This plenary session takes a trip down memory lane in recognition of AEP’s 25th Anniversary. Featuring speakers who paved the way for AEP alongside individuals who are blazing a trail for the next 25 years of arts education, they share the biggest successes of the last 25 years, the opportunities missed along the way and their ideas and plans for creating a more equitable and inclusive field moving forward. This session begins with remarks by Mary Anne Carter, chairwoman of the National Endowment of the Arts, and Christopher Rinkus, deputy assistant secretary of the U.S. Department of Education.
Dana Carr is executive director at Leaders of Tomorrow Youth Center, Inc., whose mission is to empower youth through the arts, academics and social development. She has served as an administrator, curriculum writer, mentor, teacher and instructional coach, giving her a diverse background of experiences to share. Dana holds a master’s degree in secondary education with certifications in arts integration, teaching artistry and organizational development. She is passionate about ensuring that all students have equitable access to a quality education that is inclusive of the arts.
Doug Herbert retired from the U.S. Department of Education in 2017, having served there as a special assistant on arts education and the arts education grant team manager since 2004. Between 1992 and 2004, he was director of arts-in- education (AIE) at the National Endowment for the Arts, having been the AIE assistant director since 1987. In both agencies, Doug’s responsibilities prominently included the initiation and curation of inter-agency collaborations and grants or cooperative agreements, including the Arts Education Partnership’s cooperative agreement beginning in 1995. Doug resides in Flagstaff, Arizona.
Chiquita Mullins Lee, an arts learning coordinator at the Ohio Arts Council, serves the needs of teachers, students, teaching artists, schools and community organizations through the Arts Partnership grant program and Ohio’s Poetry Out Loud National Recitation Contest. She has served as chair and Mid-West regional coordinator for the Arts Education Working Group, in connection with the National Assemblies of State Arts Agencies and on the Arts Education review panel for the National Endowment for the Arts. Published nationally, her creative practice includes the performing and literary arts.
Terry K. Peterson served as the chief education deputy for a governor and the United States Secretary of Education. He co-found the Arts Education Partnership with Scott Shanklin-Peterson and forstered the rapid growth of the 21st Century Community Learning Centers and the E-Rate. Now he is the senior education advisor to the CS Mott Foundation and Riley Institute. He co-chairs the Afterschool Alliance and the White Riley Peterson Fellowship.US Secretary of Education Riley calls Terry “the King of Afterschool.” School visits across America keep him informed of current issues.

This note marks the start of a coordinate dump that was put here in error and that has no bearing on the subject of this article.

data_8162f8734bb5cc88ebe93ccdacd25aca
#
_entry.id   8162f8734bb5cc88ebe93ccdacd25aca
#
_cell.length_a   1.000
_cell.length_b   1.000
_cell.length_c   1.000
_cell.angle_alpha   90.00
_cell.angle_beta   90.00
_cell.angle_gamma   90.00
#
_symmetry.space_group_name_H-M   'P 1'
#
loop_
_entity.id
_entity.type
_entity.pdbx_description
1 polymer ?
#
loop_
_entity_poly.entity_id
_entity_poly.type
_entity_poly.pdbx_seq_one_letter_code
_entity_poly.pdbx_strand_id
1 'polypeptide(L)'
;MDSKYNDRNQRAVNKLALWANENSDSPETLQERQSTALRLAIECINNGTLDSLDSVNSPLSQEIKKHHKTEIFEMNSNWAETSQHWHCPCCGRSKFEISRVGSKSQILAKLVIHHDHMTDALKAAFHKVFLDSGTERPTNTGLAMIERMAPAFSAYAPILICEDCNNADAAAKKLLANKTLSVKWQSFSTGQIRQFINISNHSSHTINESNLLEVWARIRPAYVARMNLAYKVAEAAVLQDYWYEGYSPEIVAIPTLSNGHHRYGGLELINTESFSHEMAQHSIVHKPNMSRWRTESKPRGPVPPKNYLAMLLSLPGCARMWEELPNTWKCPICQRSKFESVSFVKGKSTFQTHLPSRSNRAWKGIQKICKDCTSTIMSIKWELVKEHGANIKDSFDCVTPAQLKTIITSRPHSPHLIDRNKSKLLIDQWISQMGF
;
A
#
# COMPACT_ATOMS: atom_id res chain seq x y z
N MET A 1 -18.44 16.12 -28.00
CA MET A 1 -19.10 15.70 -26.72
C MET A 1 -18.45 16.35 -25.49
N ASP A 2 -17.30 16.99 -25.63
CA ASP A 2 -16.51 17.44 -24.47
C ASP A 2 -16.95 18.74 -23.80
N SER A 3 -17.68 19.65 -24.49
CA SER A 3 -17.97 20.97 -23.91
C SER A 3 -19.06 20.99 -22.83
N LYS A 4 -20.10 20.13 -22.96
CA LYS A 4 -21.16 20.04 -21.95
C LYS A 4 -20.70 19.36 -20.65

Scott Shanklin-Peterson chairs Engaging Creative Minds (ECM), which provides powerful student learning through arts integration in South Carolina. In 1987, as the South Carolina Arts Commission’s executive director, Scott initiated the Arts in Basic Curriculum (ABC) partnership with the South Carolina State Department of Education, and she serves on it today. Later as deputy chair of the National Endowment for the Arts, Scott helped include “arts”as a core subject and create the Arts Education Partnership, based on ABC’s success partnering with arts and education groups for better arts education policies, funding and programs.
Tia Thomas is an alumni of Baltimore School for the Arts and a rising freshmen at Towson University, majoring in theatre acting. Along with theatre, helping people is one of her greatest passions. She hopes to make a difference in children’s lives through the arts in her future.
Jamie Kasper, director of the Arts Education Partnership, works with over 100 partner organizations to support arts learning across the United States. Prior to joining Education Commission of the States, Jamie worked for Arts Education Collaborative in Pittsburgh and was previously the state arts curriculum advisor at the Pennsylvania Department of Education. Jamie is also an active musician who spends time on the weekends rehearsing or performing with various groups.
Dick Deasy served as the first director of the Arts Education Partnership from 1995 to 2008. Prior to that role, his career included serving as a senior administrator in two state departments of education, first in Pennsylvania and then in Maryland. In his earlier careers, he was a classroom teacher and a prize-winning journalist nominated for a Pulitzer Prize.